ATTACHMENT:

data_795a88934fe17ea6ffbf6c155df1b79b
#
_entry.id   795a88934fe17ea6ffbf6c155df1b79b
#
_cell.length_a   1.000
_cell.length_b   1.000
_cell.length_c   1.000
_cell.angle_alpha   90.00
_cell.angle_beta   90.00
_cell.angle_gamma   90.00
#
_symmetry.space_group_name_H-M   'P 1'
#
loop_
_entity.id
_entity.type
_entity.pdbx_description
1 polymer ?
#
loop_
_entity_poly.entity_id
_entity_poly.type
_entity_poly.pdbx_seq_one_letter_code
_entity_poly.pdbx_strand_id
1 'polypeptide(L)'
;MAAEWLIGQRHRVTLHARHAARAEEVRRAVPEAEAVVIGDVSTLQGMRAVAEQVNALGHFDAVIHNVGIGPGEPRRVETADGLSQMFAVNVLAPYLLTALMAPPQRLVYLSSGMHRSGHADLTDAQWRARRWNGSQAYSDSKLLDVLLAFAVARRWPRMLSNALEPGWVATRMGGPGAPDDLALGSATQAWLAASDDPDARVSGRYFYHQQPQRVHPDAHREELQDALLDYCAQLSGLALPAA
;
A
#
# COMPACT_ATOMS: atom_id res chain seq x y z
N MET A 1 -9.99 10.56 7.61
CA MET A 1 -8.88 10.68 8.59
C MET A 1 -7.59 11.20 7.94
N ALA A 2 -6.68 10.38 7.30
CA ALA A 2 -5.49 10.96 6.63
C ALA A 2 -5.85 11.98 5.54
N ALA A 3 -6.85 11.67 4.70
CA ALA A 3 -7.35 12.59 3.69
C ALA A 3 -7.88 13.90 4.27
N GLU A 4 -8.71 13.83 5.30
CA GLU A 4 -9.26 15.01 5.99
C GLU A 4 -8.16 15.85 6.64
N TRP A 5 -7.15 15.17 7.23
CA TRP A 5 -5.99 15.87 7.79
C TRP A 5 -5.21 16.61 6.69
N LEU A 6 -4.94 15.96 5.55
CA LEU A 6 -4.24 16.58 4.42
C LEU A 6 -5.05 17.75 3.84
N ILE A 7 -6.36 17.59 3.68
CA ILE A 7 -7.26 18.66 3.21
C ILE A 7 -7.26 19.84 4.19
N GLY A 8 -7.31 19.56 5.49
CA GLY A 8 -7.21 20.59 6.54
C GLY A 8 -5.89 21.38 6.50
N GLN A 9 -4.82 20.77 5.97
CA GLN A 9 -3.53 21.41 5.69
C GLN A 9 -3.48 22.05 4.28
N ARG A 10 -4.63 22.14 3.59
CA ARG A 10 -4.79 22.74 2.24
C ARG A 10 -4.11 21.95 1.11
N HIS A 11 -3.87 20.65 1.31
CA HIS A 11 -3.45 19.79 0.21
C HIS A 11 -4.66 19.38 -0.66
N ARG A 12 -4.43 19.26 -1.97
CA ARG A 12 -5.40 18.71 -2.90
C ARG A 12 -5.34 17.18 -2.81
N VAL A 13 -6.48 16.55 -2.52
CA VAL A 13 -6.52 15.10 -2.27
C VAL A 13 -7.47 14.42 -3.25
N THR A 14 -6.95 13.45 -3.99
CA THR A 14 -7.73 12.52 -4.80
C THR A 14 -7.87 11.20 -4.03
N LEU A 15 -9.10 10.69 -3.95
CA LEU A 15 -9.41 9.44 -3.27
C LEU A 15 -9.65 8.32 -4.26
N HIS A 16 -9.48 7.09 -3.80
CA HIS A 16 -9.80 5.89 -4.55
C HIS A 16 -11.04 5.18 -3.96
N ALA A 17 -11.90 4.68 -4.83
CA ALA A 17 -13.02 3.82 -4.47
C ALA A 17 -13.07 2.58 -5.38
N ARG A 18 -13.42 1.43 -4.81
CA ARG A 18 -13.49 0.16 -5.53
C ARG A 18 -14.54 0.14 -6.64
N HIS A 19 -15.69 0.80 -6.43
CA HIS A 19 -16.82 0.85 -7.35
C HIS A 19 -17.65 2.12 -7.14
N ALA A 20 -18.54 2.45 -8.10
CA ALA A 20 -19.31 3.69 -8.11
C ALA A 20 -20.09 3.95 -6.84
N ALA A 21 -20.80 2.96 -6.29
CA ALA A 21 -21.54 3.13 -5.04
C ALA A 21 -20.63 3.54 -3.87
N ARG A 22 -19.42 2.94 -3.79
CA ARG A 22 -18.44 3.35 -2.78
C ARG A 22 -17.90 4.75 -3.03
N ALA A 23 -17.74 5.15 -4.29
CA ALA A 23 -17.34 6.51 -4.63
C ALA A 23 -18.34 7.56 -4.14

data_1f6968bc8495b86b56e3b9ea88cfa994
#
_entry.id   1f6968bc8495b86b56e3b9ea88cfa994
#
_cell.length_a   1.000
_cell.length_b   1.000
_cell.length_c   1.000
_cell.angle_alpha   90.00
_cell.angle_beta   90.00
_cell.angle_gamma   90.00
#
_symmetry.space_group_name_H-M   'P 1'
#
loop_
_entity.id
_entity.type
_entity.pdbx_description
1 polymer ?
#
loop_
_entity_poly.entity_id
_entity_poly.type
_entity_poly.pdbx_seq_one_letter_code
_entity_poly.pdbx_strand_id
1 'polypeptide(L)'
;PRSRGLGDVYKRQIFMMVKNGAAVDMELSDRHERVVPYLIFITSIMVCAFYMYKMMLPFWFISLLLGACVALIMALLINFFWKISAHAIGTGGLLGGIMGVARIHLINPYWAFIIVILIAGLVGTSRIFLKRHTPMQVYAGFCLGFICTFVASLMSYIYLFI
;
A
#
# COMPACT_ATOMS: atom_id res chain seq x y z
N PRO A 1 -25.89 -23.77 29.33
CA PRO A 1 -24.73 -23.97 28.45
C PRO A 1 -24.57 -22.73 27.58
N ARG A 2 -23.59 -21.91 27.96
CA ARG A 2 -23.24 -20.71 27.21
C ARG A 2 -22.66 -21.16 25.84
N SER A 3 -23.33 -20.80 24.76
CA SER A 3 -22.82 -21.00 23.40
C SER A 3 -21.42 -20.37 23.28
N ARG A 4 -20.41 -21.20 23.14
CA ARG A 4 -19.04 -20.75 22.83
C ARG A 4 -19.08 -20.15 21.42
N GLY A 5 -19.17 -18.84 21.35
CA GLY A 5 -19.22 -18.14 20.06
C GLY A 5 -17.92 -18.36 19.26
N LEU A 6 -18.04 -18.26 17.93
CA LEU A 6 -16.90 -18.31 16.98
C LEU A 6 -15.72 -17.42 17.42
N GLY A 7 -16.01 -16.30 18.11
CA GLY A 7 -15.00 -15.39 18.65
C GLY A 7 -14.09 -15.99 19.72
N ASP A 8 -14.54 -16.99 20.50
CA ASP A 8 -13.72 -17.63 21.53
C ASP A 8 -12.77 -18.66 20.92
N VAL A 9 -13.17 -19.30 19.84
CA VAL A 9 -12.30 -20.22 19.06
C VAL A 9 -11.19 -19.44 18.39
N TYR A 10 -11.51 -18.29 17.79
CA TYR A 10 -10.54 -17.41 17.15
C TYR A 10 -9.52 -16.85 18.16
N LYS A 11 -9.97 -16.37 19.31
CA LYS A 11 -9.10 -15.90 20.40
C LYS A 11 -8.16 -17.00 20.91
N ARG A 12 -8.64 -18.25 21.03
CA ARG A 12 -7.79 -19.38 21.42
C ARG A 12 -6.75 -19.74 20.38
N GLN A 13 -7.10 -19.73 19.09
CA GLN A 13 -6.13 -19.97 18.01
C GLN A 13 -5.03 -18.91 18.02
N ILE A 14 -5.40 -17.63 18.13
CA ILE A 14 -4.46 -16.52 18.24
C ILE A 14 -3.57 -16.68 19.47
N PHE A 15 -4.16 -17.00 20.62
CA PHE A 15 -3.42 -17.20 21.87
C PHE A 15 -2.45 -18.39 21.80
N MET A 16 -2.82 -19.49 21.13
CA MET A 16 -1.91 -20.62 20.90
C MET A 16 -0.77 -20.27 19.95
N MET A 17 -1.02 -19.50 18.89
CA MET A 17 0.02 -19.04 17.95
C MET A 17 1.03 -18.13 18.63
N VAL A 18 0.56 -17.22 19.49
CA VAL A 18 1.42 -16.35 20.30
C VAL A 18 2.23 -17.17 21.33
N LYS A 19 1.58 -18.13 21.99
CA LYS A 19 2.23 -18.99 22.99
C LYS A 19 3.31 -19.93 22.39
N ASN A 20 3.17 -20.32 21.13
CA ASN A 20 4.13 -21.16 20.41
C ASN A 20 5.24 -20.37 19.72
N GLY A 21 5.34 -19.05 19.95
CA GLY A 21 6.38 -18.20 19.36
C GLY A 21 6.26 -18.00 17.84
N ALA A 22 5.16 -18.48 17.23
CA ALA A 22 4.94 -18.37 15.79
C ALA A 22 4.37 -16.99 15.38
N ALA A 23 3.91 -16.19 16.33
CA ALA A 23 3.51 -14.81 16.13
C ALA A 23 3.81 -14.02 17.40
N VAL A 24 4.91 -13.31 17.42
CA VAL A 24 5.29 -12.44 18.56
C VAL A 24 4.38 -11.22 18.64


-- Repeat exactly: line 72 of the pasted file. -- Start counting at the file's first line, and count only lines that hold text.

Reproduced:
C THR A 14 -7.87 11.20 -4.03